Field work (October 2017–March 2018) A majority (59%) of the community representatives in the three study hamlets (Nzasa, Pugu-kajungeni and Kisarawe) are having primary education (standard 1–7) Table 1. The second rank in education among community representatives was those who had got no formal education at all (21%), followed by those who received secondary education (14%) and the least proportion of community representatives was the proportion of those who were previlaged to acquire up to certificate training and above (6%). The findings on education level (Table 1) in the study hamlets corresponds with previous studies at the same peri-urban forest reserves (Lazaro et al. 2013; Himada 2011). The findings on the level of education generally shows a positive indicator that majority of community representative (79%) are having basic literacy knowledge of at least knowing how to read and write. On the other hand these findings suggests lack of flexibility of community members in seeking alternative or better paying employment since majority have attained up to primary education. The level of education of community representatives further suggests considerable dependence on peri-urban ecosystem services due to weak employment flexibility. However, in resilience building perspective these scores on level of education at Pugu and Kazimzumbwi socio-ecological system are showing a positive community adaptive capacity as majority of community representatives having cognitive knowledge which can enable them to process information, perceive and interpret and thereby make higher quality decision towards addressing climate change effects.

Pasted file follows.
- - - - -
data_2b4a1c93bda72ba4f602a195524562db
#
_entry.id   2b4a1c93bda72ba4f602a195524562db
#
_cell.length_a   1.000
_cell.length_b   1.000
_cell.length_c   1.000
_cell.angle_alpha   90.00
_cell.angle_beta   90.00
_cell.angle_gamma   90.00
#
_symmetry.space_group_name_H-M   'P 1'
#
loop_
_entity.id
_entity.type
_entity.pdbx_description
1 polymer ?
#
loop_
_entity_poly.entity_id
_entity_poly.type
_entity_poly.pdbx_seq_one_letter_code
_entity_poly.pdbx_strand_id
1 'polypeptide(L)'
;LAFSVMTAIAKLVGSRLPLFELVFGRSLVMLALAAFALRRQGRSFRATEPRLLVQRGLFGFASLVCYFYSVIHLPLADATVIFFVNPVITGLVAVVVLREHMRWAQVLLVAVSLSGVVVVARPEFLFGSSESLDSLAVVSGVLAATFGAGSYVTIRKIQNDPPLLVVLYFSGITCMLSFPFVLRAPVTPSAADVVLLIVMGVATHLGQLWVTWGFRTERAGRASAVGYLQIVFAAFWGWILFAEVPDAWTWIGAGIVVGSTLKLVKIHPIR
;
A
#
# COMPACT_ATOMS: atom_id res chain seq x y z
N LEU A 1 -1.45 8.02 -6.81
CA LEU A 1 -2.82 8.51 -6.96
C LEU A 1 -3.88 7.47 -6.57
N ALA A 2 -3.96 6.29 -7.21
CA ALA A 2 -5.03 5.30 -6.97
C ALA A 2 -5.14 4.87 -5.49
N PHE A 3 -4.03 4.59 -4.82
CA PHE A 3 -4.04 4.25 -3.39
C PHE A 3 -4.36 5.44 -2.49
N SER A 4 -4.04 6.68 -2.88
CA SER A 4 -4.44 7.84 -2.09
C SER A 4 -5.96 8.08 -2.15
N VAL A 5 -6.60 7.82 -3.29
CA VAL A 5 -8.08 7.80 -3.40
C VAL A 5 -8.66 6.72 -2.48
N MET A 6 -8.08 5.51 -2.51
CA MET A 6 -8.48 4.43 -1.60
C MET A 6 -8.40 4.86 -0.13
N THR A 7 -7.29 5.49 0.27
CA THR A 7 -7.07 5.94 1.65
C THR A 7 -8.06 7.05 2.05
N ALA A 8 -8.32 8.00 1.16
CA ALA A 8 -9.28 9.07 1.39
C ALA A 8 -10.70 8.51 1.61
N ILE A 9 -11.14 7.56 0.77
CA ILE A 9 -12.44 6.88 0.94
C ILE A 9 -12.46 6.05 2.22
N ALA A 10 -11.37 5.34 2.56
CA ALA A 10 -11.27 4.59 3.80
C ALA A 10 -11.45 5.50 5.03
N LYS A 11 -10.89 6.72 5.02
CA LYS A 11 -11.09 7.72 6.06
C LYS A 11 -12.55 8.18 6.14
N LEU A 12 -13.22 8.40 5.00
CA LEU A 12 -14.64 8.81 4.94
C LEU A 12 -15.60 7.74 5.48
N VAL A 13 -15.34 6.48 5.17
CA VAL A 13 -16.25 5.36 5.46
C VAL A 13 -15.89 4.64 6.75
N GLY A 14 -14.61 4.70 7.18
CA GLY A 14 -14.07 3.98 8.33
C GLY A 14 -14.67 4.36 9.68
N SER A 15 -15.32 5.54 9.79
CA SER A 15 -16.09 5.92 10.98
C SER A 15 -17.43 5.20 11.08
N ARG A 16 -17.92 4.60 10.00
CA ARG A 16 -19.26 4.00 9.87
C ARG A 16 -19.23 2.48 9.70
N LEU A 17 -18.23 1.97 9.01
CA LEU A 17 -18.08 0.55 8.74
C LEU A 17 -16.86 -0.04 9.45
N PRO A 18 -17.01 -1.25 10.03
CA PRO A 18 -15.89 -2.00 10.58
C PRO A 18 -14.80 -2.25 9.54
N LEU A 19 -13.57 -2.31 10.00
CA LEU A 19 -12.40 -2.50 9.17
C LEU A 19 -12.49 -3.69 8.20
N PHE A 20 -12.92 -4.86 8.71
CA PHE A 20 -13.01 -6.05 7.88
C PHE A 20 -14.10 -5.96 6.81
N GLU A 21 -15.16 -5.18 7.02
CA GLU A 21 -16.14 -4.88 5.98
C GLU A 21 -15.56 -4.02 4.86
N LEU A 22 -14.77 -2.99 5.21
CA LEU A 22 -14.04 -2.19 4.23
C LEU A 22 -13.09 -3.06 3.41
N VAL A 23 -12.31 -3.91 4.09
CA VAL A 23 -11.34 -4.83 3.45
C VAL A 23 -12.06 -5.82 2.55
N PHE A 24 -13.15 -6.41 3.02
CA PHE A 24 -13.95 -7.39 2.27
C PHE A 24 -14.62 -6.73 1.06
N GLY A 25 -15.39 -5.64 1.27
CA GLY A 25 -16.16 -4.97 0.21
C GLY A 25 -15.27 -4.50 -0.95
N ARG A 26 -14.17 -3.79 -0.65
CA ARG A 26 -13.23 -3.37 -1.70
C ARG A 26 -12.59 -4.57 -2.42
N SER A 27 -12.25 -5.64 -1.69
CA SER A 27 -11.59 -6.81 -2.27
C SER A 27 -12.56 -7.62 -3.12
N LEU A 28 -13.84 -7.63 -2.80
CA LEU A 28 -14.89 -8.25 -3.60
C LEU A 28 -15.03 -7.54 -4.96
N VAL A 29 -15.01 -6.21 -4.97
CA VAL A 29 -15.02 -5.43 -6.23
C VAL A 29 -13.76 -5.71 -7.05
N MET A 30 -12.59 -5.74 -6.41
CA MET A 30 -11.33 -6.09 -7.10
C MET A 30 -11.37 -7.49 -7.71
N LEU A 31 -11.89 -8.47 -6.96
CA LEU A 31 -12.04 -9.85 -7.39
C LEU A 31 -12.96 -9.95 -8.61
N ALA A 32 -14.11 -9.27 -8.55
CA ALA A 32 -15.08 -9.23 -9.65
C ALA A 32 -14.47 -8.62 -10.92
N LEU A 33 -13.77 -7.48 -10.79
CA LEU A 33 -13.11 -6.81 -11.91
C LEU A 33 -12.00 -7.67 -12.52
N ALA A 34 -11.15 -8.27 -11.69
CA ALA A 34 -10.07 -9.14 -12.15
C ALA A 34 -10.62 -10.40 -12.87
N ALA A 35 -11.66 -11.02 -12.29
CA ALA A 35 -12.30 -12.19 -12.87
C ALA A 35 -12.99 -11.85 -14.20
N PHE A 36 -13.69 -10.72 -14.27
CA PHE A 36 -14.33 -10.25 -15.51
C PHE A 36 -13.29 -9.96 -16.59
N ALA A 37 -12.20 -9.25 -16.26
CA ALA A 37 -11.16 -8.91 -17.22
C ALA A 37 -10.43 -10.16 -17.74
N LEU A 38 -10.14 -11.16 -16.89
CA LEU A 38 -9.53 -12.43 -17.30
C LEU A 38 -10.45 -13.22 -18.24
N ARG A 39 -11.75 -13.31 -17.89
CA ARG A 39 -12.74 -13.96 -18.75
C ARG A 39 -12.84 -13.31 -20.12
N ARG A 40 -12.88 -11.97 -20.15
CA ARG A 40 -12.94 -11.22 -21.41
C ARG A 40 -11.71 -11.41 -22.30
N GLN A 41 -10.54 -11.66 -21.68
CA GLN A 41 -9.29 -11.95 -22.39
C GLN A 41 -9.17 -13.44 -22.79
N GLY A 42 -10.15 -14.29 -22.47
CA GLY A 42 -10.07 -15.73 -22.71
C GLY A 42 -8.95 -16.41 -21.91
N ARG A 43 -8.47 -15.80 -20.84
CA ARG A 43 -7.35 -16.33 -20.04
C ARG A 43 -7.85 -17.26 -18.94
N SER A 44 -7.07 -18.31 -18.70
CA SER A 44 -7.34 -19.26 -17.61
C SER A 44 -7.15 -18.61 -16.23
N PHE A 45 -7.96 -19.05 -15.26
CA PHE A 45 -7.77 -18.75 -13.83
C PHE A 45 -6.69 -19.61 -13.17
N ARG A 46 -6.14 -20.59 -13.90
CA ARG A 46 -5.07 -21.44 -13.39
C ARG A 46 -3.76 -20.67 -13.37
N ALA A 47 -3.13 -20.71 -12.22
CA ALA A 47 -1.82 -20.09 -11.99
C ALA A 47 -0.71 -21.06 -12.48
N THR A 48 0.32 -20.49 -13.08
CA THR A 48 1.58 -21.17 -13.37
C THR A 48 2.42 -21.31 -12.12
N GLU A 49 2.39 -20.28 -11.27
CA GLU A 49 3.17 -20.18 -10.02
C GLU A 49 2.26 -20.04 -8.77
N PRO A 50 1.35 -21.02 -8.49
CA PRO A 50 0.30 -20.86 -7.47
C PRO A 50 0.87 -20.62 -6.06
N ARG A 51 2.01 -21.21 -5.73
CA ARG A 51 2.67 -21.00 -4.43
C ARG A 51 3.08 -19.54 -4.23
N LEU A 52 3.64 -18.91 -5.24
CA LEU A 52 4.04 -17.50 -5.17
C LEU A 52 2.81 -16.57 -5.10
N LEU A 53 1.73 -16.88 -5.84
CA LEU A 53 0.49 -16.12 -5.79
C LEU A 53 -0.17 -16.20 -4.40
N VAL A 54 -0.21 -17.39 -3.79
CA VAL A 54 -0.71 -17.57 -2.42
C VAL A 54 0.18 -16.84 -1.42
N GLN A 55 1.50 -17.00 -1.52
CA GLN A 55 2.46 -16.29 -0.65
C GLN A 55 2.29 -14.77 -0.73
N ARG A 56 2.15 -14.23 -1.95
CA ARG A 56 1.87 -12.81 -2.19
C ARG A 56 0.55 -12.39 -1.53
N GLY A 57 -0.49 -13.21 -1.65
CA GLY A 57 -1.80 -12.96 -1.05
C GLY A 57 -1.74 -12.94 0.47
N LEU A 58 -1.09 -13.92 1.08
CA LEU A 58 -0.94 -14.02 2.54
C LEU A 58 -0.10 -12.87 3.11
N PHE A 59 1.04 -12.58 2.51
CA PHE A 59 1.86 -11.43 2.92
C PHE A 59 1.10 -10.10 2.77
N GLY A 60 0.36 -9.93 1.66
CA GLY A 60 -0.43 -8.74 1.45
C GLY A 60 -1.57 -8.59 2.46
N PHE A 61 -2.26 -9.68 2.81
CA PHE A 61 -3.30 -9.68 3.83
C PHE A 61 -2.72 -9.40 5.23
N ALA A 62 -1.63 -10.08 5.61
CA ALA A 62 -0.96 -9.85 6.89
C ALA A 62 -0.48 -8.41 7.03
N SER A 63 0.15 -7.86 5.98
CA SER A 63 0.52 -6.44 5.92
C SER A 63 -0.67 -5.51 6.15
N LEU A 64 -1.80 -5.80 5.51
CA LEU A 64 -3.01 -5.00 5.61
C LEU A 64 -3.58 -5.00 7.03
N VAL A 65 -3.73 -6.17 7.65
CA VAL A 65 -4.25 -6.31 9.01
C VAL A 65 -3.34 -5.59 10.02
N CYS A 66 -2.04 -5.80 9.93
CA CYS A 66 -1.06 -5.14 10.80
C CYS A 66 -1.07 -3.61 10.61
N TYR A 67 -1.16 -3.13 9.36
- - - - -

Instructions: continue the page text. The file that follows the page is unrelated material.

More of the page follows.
Ethnic orientation one of the resilience related cultural adaptive capacity was explored. The findings are as shown in Fig. 5.